Readymades Emotional Object Story by Dominic Barrett
It had been a long journey. A long life, really. There was plenty of time ahead, but there was no getting around the “before” and “after” that so clearly marked this plastic bag’s existence. Before the ocean and after.
Plastic bag didn’t remember much of being born or it’s earliest days. Who does, really? But the first memory of being pulled and fully exposed to bright light and bare air would always stick with the plastic bag. Previously stacked nearly two dimensionally flat against its brethren, it hadn’t been used to the world or much of its three dimensions. And all of a sudden, hands, weight, swinging, knocking. It had held some cans, vegetables, snacks and a receipt. It was one of the few bags that had more than one use. It had been repurposed to transport left overs before being thrown into the trash. In its first trash home, it shared some time next to those left overs. There were some other bags, scraps of food, napkins, twist ties, rubber bands and coffee stir-ers.
It’s life space had collapsed again, however not in the orderly 2d dimensional sheets of its earlier life. It was now cramped in three dimensions. And it was also handled, but not the same way. A bag within a bigger bag, in a pile of bigger bags. Moved in a bin, a box, a truck, a ship. Motion was vague, detectable but far off. Muted tones and slight jostles marked legs of the journey that the bag could not see.
Too many times to count. And it didn’t matter, really. Most of it was simply dark and small. The bag didn’t mind. There was something to like about certain spaces, certain trash friends that would come and go.
But then there was the ocean. There was brightness and darkness. A free floating three dimensions but the reassuring pressure of the water surrounding it. And the fellow bags. The tides, their weight, the complicated liquid dynamics, all conspired to bring the bags together. Physics itself almost seemed to bend to make sure that the flock of bags would be together, slowly and luxuriously swimming in the middle of a vast ocean.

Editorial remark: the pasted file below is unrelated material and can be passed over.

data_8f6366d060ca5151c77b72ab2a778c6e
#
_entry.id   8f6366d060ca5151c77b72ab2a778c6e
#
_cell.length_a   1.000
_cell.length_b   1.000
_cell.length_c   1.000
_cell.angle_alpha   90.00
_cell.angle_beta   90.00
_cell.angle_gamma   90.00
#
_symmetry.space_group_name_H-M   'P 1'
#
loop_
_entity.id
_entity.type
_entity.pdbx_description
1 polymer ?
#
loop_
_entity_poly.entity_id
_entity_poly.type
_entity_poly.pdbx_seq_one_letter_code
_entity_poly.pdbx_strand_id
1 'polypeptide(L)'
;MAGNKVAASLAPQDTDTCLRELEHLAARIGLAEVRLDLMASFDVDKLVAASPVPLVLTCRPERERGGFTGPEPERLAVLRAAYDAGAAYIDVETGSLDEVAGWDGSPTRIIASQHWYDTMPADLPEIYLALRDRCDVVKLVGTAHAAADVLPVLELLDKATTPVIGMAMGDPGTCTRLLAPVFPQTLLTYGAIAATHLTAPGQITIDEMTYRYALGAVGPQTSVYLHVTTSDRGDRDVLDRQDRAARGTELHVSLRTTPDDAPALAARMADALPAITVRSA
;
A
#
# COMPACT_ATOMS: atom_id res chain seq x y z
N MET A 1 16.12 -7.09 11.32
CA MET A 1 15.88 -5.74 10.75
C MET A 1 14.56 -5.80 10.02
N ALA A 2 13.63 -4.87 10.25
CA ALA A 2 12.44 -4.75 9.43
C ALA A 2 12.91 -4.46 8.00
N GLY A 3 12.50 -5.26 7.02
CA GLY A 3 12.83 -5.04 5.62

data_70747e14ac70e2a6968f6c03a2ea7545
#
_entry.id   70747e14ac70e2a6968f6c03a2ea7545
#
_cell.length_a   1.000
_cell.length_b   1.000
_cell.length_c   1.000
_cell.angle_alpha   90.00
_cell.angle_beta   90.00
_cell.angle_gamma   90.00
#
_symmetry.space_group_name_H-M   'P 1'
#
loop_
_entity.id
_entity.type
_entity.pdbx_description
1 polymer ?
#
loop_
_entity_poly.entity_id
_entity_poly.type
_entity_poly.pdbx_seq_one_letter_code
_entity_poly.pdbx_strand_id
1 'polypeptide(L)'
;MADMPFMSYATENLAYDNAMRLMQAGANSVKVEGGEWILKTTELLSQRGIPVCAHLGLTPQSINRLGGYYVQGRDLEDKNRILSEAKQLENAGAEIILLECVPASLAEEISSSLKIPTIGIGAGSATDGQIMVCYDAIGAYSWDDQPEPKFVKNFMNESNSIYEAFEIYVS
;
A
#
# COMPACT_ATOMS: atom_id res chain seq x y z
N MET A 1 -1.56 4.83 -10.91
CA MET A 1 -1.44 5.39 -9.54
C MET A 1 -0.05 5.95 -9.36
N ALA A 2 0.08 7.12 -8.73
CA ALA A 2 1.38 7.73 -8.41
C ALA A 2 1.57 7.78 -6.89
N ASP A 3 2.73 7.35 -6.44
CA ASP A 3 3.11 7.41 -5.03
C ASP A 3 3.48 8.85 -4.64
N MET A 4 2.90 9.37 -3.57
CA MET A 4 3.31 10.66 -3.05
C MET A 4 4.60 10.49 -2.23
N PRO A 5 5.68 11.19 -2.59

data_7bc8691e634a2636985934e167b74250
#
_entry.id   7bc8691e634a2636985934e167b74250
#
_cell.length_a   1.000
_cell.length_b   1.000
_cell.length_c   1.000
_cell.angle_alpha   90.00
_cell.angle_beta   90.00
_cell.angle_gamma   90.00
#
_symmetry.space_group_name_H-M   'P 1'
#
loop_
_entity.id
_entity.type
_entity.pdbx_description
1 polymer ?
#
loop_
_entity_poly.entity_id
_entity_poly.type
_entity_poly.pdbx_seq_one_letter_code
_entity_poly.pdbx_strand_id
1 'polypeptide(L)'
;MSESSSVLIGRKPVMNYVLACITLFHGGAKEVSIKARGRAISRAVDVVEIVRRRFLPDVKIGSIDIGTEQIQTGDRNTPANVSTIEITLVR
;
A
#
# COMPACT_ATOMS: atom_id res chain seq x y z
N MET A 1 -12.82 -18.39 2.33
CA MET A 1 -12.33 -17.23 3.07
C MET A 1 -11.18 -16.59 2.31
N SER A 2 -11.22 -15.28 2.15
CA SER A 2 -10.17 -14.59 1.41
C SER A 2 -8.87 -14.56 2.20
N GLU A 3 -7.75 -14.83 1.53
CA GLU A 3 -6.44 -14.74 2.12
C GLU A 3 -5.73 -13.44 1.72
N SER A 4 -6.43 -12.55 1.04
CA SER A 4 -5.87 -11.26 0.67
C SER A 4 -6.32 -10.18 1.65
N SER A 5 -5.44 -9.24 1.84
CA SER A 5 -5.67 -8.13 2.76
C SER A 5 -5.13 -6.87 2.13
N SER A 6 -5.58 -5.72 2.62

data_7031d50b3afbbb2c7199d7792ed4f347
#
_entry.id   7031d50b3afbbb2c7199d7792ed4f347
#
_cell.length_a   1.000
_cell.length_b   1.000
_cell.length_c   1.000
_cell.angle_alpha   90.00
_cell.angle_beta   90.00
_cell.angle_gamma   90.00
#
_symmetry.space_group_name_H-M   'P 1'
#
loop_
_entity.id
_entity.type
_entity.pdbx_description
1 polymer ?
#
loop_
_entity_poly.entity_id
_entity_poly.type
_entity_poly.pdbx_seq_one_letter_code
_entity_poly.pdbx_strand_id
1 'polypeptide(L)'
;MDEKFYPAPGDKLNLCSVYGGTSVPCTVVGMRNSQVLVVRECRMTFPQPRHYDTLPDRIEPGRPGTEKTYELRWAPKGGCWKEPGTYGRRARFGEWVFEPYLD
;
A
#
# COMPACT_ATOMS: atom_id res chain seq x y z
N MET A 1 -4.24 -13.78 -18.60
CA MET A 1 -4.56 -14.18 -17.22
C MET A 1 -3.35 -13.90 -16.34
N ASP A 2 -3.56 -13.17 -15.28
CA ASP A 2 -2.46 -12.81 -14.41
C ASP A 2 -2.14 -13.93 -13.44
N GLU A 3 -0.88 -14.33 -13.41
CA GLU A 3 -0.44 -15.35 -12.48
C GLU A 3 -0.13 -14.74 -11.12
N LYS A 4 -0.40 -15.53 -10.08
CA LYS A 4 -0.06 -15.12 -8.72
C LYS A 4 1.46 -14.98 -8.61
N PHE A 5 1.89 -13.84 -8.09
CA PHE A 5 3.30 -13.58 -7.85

“Do you remember the hands?” they would ask each other, reminiscing. Sometimes they would twist into each other and play games. Other times they would simply be silent, and sway with the undulating current. But they were never mad or sad. They enjoyed sharing the memories as much as sharing the present. And when, occasionally, a bag or two peeled off from the pack, they were always happy and would wish each other good travels. “Goodbye! Thank you for everything! Tell them all about us here in the ocean!” they would yell as the departing bags approached the horizon.
There was before the ocean and after the ocean. Plastic bag liked the ocean very, very much.
For my assignment I want to attempt a “serene plastic bag”, (and yes, attempt to avoid the “American Beauty”-ization of the piece) with audio and visual elements that are calming. A collection of plastic bags, lit by blue light and slowly moving. The slow movements crinkle the bag, hopefully creating an ocean-like white noise.
The natural observation here is to recognize ecological damage posed by plastic bags in the ocean. I don’t want to confront this head on. In attempting to sanitize the aesthetics, I hope to create something that could be appealing on its own without any interpretation, but then can slowly reveal a grim reality upon noticing the details. Additionally, by creating a “fake” ocean, these bags avoid going into the actual ocean. Their (potential) beauty can serve an ecological purpose.